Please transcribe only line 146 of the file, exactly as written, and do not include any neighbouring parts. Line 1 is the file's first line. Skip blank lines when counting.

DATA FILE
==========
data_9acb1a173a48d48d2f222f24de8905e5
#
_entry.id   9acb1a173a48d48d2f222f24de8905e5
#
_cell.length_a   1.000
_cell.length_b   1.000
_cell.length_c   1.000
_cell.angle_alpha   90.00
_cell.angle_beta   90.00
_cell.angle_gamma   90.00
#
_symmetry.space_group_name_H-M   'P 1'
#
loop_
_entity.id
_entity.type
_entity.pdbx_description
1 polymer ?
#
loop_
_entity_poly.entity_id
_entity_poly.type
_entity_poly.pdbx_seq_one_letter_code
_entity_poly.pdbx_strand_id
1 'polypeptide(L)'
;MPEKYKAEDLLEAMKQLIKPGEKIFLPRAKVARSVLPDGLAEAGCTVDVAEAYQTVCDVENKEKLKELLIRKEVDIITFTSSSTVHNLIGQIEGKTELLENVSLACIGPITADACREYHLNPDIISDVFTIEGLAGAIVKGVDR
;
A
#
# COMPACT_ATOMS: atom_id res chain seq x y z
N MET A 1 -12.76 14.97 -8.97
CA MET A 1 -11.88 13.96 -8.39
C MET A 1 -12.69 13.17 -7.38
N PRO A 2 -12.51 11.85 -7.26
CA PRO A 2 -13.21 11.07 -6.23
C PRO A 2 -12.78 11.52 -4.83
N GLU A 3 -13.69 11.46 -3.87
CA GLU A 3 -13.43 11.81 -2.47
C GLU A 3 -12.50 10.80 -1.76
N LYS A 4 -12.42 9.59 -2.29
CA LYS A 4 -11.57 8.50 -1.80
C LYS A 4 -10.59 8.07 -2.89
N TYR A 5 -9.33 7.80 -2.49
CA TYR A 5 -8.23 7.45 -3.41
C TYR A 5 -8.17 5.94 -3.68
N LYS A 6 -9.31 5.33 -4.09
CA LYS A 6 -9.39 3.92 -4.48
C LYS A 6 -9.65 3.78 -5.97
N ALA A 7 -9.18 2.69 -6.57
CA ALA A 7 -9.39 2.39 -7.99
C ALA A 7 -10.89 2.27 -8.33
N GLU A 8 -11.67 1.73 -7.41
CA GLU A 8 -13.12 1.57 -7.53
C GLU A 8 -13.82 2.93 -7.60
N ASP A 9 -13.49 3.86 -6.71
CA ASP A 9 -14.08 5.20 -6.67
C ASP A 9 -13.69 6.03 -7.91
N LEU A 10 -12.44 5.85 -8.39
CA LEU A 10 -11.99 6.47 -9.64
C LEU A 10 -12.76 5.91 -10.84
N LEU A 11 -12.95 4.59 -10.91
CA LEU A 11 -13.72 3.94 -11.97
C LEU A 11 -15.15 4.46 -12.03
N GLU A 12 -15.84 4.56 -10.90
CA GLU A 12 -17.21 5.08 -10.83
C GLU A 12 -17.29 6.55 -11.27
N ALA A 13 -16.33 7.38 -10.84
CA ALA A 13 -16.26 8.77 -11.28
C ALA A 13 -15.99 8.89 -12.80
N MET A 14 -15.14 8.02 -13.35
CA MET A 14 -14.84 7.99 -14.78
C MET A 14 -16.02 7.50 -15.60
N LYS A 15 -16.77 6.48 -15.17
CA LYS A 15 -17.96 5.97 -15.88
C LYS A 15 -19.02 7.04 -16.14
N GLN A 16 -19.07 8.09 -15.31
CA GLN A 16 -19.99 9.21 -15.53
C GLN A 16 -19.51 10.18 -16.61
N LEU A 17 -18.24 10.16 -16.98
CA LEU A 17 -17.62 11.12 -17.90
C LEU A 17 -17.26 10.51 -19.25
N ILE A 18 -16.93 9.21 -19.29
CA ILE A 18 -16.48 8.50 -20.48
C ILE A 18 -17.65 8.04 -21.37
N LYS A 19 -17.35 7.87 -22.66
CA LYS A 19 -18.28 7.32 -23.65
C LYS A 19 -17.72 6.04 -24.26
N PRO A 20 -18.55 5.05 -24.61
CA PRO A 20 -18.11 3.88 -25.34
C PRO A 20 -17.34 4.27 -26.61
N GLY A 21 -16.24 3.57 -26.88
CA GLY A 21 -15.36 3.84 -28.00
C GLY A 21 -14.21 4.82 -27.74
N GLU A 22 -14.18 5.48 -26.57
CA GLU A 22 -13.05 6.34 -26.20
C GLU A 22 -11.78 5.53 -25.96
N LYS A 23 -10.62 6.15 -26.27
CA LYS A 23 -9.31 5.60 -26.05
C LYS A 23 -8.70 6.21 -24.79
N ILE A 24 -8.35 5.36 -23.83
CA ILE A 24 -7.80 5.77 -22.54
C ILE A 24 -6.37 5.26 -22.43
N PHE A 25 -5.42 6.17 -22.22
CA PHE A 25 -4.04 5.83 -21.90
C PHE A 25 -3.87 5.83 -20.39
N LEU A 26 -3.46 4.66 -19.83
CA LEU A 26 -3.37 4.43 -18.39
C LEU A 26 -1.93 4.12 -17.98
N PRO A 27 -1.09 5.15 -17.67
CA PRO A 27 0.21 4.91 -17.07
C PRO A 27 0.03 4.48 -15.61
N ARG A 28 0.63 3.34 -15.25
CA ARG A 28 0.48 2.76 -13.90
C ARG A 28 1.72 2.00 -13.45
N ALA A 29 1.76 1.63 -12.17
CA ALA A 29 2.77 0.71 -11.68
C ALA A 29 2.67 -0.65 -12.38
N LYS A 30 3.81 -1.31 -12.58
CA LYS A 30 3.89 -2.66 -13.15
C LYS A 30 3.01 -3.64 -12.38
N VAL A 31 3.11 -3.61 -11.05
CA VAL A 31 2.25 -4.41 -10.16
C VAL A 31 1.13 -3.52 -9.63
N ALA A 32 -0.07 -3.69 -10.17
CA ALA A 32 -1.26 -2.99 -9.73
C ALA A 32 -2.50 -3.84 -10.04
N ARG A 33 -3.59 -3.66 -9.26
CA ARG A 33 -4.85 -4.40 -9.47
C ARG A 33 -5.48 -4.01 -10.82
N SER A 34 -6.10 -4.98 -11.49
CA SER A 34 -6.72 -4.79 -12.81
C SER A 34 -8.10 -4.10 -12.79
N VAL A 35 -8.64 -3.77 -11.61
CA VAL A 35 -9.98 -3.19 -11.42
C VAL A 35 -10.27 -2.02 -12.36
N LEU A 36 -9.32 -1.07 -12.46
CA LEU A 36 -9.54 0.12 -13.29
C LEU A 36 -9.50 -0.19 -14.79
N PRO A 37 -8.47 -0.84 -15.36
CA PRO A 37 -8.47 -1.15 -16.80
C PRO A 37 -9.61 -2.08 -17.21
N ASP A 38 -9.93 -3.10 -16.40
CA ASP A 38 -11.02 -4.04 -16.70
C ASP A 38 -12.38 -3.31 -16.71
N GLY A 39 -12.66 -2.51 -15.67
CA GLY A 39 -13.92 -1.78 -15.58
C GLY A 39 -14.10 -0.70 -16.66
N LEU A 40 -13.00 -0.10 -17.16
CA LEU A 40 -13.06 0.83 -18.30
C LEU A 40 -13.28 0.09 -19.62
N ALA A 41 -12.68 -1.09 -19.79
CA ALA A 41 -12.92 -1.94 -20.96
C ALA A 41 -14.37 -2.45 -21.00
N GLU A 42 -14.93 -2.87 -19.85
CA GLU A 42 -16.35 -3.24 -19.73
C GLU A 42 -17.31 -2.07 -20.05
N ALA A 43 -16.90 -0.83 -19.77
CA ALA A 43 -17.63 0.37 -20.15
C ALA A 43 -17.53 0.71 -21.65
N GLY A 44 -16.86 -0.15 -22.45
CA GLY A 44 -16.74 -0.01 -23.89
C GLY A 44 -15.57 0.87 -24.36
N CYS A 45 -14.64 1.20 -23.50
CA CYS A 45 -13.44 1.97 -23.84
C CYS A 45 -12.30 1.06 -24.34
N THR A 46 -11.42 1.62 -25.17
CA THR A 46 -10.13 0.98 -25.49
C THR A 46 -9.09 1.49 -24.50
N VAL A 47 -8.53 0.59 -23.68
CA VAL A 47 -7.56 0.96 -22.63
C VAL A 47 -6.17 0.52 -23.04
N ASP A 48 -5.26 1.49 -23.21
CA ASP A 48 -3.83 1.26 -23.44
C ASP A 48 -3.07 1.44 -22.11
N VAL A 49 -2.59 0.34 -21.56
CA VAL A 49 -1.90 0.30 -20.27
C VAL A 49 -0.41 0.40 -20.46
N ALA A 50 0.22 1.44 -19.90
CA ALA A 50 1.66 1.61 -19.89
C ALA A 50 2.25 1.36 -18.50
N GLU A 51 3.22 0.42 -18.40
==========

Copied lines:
CA GLY A 39 -13.92 -1.78 -15.58